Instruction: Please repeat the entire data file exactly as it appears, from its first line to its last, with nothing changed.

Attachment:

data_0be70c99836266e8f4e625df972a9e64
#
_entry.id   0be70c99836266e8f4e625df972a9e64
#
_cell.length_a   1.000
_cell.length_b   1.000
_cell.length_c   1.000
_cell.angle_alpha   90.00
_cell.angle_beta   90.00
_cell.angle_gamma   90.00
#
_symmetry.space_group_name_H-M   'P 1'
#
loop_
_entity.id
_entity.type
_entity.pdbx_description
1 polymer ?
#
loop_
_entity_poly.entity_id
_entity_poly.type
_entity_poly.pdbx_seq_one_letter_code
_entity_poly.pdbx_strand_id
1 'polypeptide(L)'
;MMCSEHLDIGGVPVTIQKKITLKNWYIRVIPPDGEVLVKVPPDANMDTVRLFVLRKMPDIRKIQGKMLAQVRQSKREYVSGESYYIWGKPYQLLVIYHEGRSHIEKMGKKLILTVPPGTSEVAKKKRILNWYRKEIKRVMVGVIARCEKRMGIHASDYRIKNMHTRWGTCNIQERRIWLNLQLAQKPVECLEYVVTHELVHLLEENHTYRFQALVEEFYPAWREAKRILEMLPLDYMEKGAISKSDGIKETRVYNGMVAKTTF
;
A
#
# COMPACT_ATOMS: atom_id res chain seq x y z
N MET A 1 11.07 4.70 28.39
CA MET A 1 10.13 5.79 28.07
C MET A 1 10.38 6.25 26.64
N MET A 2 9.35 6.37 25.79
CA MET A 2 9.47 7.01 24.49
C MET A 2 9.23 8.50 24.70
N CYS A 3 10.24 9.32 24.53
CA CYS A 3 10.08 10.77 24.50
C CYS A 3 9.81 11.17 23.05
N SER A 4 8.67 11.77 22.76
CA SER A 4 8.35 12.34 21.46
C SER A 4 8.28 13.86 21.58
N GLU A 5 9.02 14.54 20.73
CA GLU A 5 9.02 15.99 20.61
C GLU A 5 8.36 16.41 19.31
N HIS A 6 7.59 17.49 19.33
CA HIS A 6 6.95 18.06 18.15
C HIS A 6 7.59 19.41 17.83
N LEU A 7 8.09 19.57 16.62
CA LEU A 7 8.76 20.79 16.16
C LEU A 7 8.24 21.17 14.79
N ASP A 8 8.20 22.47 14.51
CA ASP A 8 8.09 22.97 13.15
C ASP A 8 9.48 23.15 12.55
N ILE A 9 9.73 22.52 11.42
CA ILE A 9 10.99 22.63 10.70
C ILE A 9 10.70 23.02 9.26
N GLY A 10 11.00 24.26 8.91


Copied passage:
data_0be70c99836266e8f4e625df972a9e64
#
_entry.id   0be70c99836266e8f4e625df972a9e64
#
_cell.length_a   1.000
_cell.length_b   1.000
_cell.length_c   1.000
_cell.angle_alpha   90.00
_cell.angle_beta   90.00
_cell.angle_gamma   90.00
#
_symmetry.space_group_name_H-M   'P 1'
#
loop_
_entity.id
_entity.type
_entity.pdbx_description
1 polymer ?
#
loop_
_entity_poly.entity_id
_entity_poly.type
_entity_poly.pdbx_seq_one_letter_code
_entity_poly.pdbx_strand_id
1 'polypeptide(L)'
;MMCSEHLDIGGVPVTIQKKITLKNWYIRVIPPDGEVLVKVPPDANMDTVRLFVLRKMPDIRKIQGKMLAQVRQSKREYVSGESYYIWGKPYQLLVIYHEGRSHIEKMGKKLILTVPPGTSEVAKKKRILNWYRKEIKRVMVGVIARCEKRMGIHASDYRIKNMHTRWGTCNIQERRIWLNLQLAQKPVECLEYVVTHELVHLLEENHTYRFQALVEEFYPAWREAKRILEMLPLDYMEKGAISKSDGIKETRVYNGMVAKTTF
;
A
#
# COMPACT_ATOMS: atom_id res chain seq x y z
N MET A 1 11.07 4.70 28.39
CA MET A 1 10.13 5.79 28.07
C MET A 1 10.38 6.25 26.64
N MET A 2 9.35 6.37 25.79
CA MET A 2 9.47 7.01 24.49
C MET A 2 9.23 8.50 24.70
N CYS A 3 10.24 9.32 24.53
CA CYS A 3 10.08 10.77 24.50
C CYS A 3 9.81 11.17 23.05
N SER A 4 8.67 11.77 22.76
CA SER A 4 8.35 12.34 21.46
C SER A 4 8.28 13.86 21.58
N GLU A 5 9.02 14.54 20.73
CA GLU A 5 9.02 15.99 20.61
C GLU A 5 8.36 16.41 19.31
N HIS A 6 7.59 17.49 19.33
CA HIS A 6 6.95 18.06 18.15
C HIS A 6 7.59 19.41 17.83
N LEU A 7 8.09 19.57 16.62
CA LEU A 7 8.76 20.79 16.16
C LEU A 7 8.24 21.17 14.79
N ASP A 8 8.20 22.47 14.51
CA ASP A 8 8.09 22.97 13.15
C ASP A 8 9.48 23.15 12.55
N ILE A 9 9.73 22.52 11.42
CA ILE A 9 10.99 22.63 10.70
C ILE A 9 10.70 23.02 9.26
N GLY A 10 11.00 24.26 8.91